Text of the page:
Ottawas Broadband Access Spotty
While the entire county has access to at least one form of broadband, due to satellite television services that fill the gaps in rural areas, in some cases it’s at a price that residents and small businesses are unwilling or unable to pay.
To bring greater access, competition and affordability to Ottawa County, residents and businesses need to become more aware of what’s already available and of the benefits of broadband, according to consultants examining the issue. Generating more awareness and increased usage, they say, can create a demonstrable market demand that can help to lure future investments and result in universal access to broadband Internet service at affordable rates.
“The intention is we can point out opportunities,” said Arthur Barnard of the Madison, Wis.-based consulting firm Vichow Krause & Co. that’s analyzing broadband availability and access in Ottawa and other counties.
The ongoing study is part of the state’s LinkMichigan initiative now underway in several counties, examining ways to make broadband Internet services universally available and affordable across Michigan.
The issue is one of economic opportunity. The state of a local community’s telecommunications infrastructure and broadband availability is playing an increasingly greater role for companies across the nation in choosing where to locate.
Those communities lacking what companies need will ultimately lose out on job creation in the future, Barnard said. The quality of the local telecommunications infrastructure and service also plays a key role in retaining employers and enabling them to expand locally, he said.
“High-speed access can really affect the perception of a region,” Barnard said. “If you have that, that just puts you in the tier (companies) are looking at, and if you don’t, they’re just going to cross you off the list.”
Ottawa County’s broadband availability is much like that of any other county of similar size and population, Barnard said.
“You’re really where a lot of other places are, and that is spotty and undeveloped,” he said.
Broadband is available throughout the entire county, although the more affordable services are concentrated in the population pockets and the only service accessible to rural areas is via satellite television providers, an option that has high equipment costs up front.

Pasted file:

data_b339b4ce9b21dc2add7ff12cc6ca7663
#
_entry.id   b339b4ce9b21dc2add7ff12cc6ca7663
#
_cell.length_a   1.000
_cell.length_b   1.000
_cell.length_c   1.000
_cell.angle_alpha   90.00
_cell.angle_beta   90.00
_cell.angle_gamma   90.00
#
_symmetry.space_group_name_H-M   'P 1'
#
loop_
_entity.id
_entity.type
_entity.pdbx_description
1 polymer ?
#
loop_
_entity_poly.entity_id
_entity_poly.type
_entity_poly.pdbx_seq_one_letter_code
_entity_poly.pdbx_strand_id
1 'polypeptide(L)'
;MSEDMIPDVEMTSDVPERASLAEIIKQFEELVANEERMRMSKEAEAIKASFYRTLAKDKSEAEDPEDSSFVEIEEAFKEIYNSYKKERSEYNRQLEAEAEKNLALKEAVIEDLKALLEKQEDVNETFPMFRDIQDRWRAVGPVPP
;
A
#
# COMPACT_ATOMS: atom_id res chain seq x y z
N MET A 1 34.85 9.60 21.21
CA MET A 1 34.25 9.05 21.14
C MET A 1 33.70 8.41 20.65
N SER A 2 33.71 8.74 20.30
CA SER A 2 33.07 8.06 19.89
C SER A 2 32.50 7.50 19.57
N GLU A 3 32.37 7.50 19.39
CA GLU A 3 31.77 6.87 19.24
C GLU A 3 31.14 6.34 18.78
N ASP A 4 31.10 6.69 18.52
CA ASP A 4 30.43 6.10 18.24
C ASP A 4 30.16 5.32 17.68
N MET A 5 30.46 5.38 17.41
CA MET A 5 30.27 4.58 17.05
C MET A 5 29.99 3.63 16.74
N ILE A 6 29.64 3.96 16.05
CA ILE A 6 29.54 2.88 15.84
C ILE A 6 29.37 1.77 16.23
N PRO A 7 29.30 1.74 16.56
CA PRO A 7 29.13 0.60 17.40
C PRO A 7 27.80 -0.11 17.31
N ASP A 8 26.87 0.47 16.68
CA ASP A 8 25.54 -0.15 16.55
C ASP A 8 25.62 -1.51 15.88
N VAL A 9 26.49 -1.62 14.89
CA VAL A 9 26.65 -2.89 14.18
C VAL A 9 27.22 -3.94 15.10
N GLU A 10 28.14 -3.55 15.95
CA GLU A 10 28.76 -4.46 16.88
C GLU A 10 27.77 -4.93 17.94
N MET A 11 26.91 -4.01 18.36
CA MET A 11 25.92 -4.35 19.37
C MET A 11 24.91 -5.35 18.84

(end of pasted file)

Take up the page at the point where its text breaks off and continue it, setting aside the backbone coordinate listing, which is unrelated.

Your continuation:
To improve the service level in Ottawa County, an effort is first needed to get more people and businesses using broadband. Part of the problem is a perception that the benefits of broadband service over dial-up Internet service is not worth the higher subscription cost, according to market research conducted in connection to the LinkMichigan initiative in Ottawa County.
“What you have is a cost vs. availability problem,” said Ray Elseth, a senior consultant with the Park Ridge, Ill., firm Broadband Development 3. “People don’t feel it’s worth it to them. They haven’t had a chance to use it and they haven’t seen what it does.”
Any strategy to improve the availability and affordability of broadband services in Ottawa County must start with building public awareness of the service’s business and lifestyle benefits, Elseth said. To businesses, those benefits are improved workplace productivity and processing of data, lower overhead costs, and the ability to quickly transmit heavy databases electronically.
Many people today “have no frame of reference on how to value that service,” Barnard said.
The consultants will present a draft report on their findings, with recommendations, to the Ottawa County Planning and Grants Department by May 1.
Their market research, which included interviews with eight focus groups and mail surveys of residents and businesses, found that 85 percent of Ottawa County businesses are online. Forty-five percent of business respondents who are online indicated they connect to the Internet via some form of high-speed service such as DSL, ISDN or cable modem; two-thirds said they pay less than $50 per month.
Four out of every five households in Ottawa County are online, with half of those using the service for business and two-thirds paying less than $25 a month for a low-speed dial-up connection. Thirty-five percent of the households online subscribe to a high-speed cable modem service.
Survey results show considerable price sensitivity in the market for high-speed service and some views that not enough competition exists locally, as well as perceived communication gaps between what businesses need and what service providers offer.
“Current broadband providers could be more supportive and responsive to local business needs,” the consultant’s preliminary report states.
An approach toward addressing the issues identified in the study must occur on several fronts, consultants say.
“A solution is not going to be one size fits all,” Barnard said.